Cuba: Ag Commodity Groups Can Start Making Moves

Good word today from Cuba: Agricultural commodity groups receiving funding from federal check-offs or USDA Marketing Orders for research and promotion activities are now able to use their resources in preparing for normalized trade with the country.

The U.S. government is still barred from spending appropriated funds, including Market Access Programs (MAP) and Foreign Market Development (FMD), on promotion programs in Cuba.

Secretary of Agriculture Tom Vilsack, who is traveling with President Obama on his historic visit to Cuba this week, announced several other measures that will foster further collaboration between the U.S. and Cuban agriculture sectors. The two neighboring countries share common climate and agriculture related concerns, and the measures announced today in Havana will mutually benefit the Cuban people and U.S. farmers and ranchers.

USDA will now allow 22 industry-funded Research and Promotion Programs and 18 Marketing Order organizations to conduct authorized research and information exchange activities with Cuba. These groups, which are responsible for creating bonds with consumers and businesses around the world in support of U.S. agriculture, will be able to engage in cooperative research and information exchanges with Cuba about agricultural productivity, food security and sustainable natural resource management. Secretary Vilsack called the announcement “a significant step forward in strengthening our bond and broadening agricultural trade between the United States and Cuba.”

During their bilateral meeting today, Secretary Vilsack and Cuban Minster of Agriculture Gustavo Rodriguez Rollero will sign a Memorandum of Understanding that establishes a framework for sharing ideas and research between the two countries. Secretary Vilsack also has invited Minister Rodriguez to join on a visit to one of USDA’s Climate Sub Hubs in Puerto Rico in late May, where USDA researchers are studying the effects of climate change in the subtropical region and strategies for mitigating these effects.

USDA will review all proposed Research and Promotion Board and Marketing Order activities related to Cuba to ensure that they are consistent with existing laws. Examples of activities that may take place include the following:

  • Provide nutritional research and guidance, as well as participate with the Cuban government and industry officials, at meetings regarding nutrition and related Cuban rules and regulations.
  • Conduct plate waste study research in schools to determine what kids eat and what they discard, leading to improved nutritional information that helps develop the guidance for school meal requirements, ensuring kids are getting adequate nutrition to be successful in school.
  • Provide U.S. based market, consumer, nutrition and environmental research findings to Cuban government and industry officials.
  • Research commodities’ role in a nutritious diet that improves health or lowers the risk of chronic diseases.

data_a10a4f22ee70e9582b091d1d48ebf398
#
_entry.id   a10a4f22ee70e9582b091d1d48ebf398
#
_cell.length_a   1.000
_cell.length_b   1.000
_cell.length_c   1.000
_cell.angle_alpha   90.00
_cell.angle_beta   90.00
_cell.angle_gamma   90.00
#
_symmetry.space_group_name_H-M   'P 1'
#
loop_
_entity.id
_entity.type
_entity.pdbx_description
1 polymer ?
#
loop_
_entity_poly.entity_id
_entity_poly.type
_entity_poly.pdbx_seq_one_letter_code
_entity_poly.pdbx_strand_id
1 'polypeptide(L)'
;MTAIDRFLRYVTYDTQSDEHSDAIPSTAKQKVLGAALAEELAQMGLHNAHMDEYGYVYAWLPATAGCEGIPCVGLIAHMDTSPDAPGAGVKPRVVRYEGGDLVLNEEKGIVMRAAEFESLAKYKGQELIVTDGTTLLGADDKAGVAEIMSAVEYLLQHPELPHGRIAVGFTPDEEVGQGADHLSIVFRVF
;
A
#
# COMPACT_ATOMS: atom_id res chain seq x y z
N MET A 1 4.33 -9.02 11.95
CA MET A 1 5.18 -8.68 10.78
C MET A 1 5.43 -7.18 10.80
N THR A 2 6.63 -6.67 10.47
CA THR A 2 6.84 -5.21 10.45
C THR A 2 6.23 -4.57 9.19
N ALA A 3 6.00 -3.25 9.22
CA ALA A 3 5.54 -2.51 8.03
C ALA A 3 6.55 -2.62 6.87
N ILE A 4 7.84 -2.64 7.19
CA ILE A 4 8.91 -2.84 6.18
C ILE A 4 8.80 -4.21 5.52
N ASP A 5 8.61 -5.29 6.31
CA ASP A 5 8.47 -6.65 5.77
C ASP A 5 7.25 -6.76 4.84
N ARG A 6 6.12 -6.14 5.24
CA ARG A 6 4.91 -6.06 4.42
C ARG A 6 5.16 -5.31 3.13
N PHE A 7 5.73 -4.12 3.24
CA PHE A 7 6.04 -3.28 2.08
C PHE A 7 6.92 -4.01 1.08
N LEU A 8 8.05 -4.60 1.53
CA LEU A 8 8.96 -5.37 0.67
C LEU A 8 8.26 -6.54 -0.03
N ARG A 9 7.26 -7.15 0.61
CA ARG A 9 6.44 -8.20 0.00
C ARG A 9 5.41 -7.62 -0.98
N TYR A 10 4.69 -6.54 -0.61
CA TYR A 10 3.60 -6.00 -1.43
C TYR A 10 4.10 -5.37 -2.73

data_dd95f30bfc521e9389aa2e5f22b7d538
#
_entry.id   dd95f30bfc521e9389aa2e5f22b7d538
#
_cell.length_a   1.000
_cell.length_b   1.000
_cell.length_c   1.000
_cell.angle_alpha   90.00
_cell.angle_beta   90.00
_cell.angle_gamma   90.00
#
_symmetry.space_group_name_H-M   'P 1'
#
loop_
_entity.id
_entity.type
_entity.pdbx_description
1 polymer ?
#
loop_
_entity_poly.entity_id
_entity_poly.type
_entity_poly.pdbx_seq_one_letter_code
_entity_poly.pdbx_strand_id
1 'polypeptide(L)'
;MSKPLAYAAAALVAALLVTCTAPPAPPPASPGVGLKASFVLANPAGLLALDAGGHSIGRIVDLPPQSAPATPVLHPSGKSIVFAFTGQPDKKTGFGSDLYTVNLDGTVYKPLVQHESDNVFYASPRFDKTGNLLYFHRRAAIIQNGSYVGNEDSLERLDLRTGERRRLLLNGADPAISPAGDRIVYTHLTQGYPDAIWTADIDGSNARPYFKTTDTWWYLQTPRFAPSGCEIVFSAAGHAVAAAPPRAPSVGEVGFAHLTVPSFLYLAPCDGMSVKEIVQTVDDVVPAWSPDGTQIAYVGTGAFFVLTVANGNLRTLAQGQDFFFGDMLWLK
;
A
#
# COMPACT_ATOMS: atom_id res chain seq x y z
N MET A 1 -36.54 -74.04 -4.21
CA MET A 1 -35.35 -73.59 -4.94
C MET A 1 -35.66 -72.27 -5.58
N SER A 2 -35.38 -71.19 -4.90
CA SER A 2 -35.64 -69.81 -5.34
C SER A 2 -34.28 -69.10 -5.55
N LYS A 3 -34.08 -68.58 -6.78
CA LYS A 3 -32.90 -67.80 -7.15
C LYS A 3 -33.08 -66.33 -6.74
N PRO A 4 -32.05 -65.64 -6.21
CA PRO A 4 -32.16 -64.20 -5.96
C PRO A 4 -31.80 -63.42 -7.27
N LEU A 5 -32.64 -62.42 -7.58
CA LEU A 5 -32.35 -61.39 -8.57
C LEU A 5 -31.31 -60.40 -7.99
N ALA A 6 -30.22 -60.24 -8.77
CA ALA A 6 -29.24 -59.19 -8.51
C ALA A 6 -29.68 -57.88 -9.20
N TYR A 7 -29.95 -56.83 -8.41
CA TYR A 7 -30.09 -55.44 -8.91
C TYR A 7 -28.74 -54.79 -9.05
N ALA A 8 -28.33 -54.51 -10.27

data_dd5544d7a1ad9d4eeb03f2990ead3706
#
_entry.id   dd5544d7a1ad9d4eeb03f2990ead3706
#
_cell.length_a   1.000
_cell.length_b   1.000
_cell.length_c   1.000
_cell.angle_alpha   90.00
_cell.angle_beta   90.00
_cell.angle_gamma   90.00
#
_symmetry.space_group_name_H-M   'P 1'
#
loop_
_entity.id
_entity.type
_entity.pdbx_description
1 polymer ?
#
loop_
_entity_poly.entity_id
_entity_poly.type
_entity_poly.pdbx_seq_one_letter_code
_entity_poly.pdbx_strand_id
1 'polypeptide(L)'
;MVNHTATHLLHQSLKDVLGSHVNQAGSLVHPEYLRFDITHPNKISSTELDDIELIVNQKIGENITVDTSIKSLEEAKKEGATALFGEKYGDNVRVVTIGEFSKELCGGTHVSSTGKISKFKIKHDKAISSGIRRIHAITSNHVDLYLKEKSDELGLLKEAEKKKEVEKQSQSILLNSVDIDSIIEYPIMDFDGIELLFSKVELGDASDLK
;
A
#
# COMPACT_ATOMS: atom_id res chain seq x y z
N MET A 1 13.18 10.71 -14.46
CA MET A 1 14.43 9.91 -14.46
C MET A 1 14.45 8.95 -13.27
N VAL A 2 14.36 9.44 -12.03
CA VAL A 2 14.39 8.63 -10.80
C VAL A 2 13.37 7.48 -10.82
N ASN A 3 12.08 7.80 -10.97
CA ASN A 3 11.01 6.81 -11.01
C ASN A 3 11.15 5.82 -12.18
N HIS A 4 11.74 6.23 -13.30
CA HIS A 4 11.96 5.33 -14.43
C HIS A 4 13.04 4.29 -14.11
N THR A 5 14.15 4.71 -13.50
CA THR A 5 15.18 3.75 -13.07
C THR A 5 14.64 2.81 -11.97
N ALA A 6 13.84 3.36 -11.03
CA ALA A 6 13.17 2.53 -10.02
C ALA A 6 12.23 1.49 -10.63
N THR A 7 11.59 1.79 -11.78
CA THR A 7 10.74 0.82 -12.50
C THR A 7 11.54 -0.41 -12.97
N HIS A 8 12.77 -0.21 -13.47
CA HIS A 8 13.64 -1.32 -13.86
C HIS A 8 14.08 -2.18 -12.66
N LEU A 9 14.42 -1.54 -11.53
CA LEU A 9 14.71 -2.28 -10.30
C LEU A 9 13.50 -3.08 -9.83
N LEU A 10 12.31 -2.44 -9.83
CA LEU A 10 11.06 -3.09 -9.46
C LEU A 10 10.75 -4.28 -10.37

• Study the efficacy of water disinfectants to eliminate/inactivate bacteria on commodities.
  • Test recipes and specific products amongst Cuban consumers of all ages, with the goal of increasing product development and acceptance.
  • Conduct consumer tracking studies to measure attitudes when it comes to a specific commodity and consumption and to identify consumer groups based on their behavior, attitudes, and purchasing habits for a particular commodity.

The visit to the Puerto Rico Sub Hub would allow USDA and Cuba’s Ministry of Agriculture to exchange information on climate change as it relates to tropical forestry and agriculture, and explore opportunities for collaboration. The two officials would be able to explore tools and strategies to cope with challenges associated with climate change, such as drought, heat stress, excessive moisture, longer growing seasons, and changes in pest pressure.

The Puerto Rico hub is part of the USDA Regional Climate Hub network that supports applied research and provides information to farmers, ranchers, advisors, and managers to inform climate-related decision making. The hubs are an invaluable resource for those seeking to understand the specific risks of climate change, as well as region-specific adaptation strategies.

The agriculture and forestry sectors in the Caribbean are especially vulnerable to the effects of climate change. Not only is the region particularly exposed to extreme weather events, but much of its population and prime agricultural lands are located on the coast. The Puerto Rico Sub Hub is specifically focused on addressing these unique challenges and supporting the people and institutions involved in tropical forestry and agriculture.

While most U.S. commercial activities are prohibited, the Trade Sanctions Reform Act (TSRA) of 2000 permits the export of U.S. agricultural commodities, though U.S. agricultural exports to Cuba are limited by U.S. restrictions on government export assistance, cash payments, and extending credit. U.S. agricultural exports have grown significantly since trade was authorized in 2000. In 2014, Cuba imported over $2 billion in agricultural products including $300 million from the United States. However, from 2014 to 2015, U.S. agricultural exports to Cuba fell 48 percent to $148.9 million, the lowest since 2002, giving the United States just a 10 percent market share as Cuba’s fourth largest agricultural supplier, behind the EU, Brazil, and Argentina.


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